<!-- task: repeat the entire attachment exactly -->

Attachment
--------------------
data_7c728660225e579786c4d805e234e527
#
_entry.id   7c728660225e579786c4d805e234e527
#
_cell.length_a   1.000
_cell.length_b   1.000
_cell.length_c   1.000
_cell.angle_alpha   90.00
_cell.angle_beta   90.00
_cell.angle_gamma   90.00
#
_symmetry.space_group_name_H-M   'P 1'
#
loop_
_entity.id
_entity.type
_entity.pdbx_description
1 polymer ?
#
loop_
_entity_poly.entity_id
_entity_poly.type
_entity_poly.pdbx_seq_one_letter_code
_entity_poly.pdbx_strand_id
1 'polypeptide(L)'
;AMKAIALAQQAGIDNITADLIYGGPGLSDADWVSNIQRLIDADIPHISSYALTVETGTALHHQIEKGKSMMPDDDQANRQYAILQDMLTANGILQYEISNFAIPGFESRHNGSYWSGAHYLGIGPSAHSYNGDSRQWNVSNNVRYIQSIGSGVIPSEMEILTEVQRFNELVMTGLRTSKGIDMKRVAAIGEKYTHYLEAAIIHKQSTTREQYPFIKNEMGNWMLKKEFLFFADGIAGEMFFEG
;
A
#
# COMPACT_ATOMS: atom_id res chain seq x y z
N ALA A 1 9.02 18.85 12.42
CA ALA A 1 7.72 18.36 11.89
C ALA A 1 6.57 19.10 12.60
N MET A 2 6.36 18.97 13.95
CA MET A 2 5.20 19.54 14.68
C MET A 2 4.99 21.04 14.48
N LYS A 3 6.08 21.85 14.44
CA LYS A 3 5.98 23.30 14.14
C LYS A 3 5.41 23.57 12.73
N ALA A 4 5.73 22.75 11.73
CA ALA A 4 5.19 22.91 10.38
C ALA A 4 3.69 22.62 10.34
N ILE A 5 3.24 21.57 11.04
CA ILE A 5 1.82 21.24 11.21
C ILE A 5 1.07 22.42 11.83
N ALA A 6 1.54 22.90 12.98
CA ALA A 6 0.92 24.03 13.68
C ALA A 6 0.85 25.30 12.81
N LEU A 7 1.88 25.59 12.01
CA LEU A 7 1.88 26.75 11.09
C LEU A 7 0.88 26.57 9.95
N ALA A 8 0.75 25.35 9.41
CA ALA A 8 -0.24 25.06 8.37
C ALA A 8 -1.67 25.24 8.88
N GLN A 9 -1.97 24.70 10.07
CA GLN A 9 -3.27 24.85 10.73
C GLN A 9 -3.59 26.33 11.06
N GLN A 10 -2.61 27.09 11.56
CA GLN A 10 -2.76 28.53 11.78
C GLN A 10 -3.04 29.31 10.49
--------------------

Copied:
data_7c728660225e579786c4d805e234e527
#
_entry.id   7c728660225e579786c4d805e234e527
#
_cell.length_a   1.000
_cell.length_b   1.000
_cell.length_c   1.000
_cell.angle_alpha   90.00
_cell.angle_beta   90.00
_cell.angle_gamma   90.00
#
_symmetry.space_group_name_H-M   'P 1'
#
loop_
_entity.id
_entity.type
_entity.pdbx_description
1 polymer ?
#
loop_
_entity_poly.entity_id
_entity_poly.type
_entity_poly.pdbx_seq_one_letter_code
_entity_poly.pdbx_strand_id
1 'polypeptide(L)'
;AMKAIALAQQAGIDNITADLIYGGPGLSDADWVSNIQRLIDADIPHISSYALTVETGTALHHQIEKGKSMMPDDDQANRQYAILQDMLTANGILQYEISNFAIPGFESRHNGSYWSGAHYLGIGPSAHSYNGDSRQWNVSNNVRYIQSIGSGVIPSEMEILTEVQRFNELVMTGLRTSKGIDMKRVAAIGEKYTHYLEAAIIHKQSTTREQYPFIKNEMGNWMLKKEFLFFADGIAGEMFFEG
;
A
#
# COMPACT_ATOMS: atom_id res chain seq x y z
N ALA A 1 9.02 18.85 12.42
CA ALA A 1 7.72 18.36 11.89
C ALA A 1 6.57 19.10 12.60
N MET A 2 6.36 18.97 13.95
CA MET A 2 5.20 19.54 14.68
C MET A 2 4.99 21.04 14.48
N LYS A 3 6.08 21.85 14.44
CA LYS A 3 5.98 23.30 14.14
C LYS A 3 5.41 23.57 12.73
N ALA A 4 5.73 22.75 11.73
CA ALA A 4 5.19 22.91 10.38
C ALA A 4 3.69 22.62 10.34
N ILE A 5 3.24 21.57 11.04
CA ILE A 5 1.82 21.24 11.21
C ILE A 5 1.07 22.42 11.83
N ALA A 6 1.54 22.90 12.98
CA ALA A 6 0.92 24.03 13.68
C ALA A 6 0.85 25.30 12.81
N LEU A 7 1.88 25.59 12.01
CA LEU A 7 1.88 26.75 11.09
C LEU A 7 0.88 26.57 9.95
N ALA A 8 0.75 25.35 9.41
CA ALA A 8 -0.24 25.06 8.37
C ALA A 8 -1.67 25.24 8.88
N GLN A 9 -1.97 24.70 10.07
CA GLN A 9 -3.27 24.85 10.73
C GLN A 9 -3.59 26.33 11.06
N GLN A 10 -2.61 27.09 11.56
CA GLN A 10 -2.76 28.53 11.78
C GLN A 10 -3.04 29.31 10.49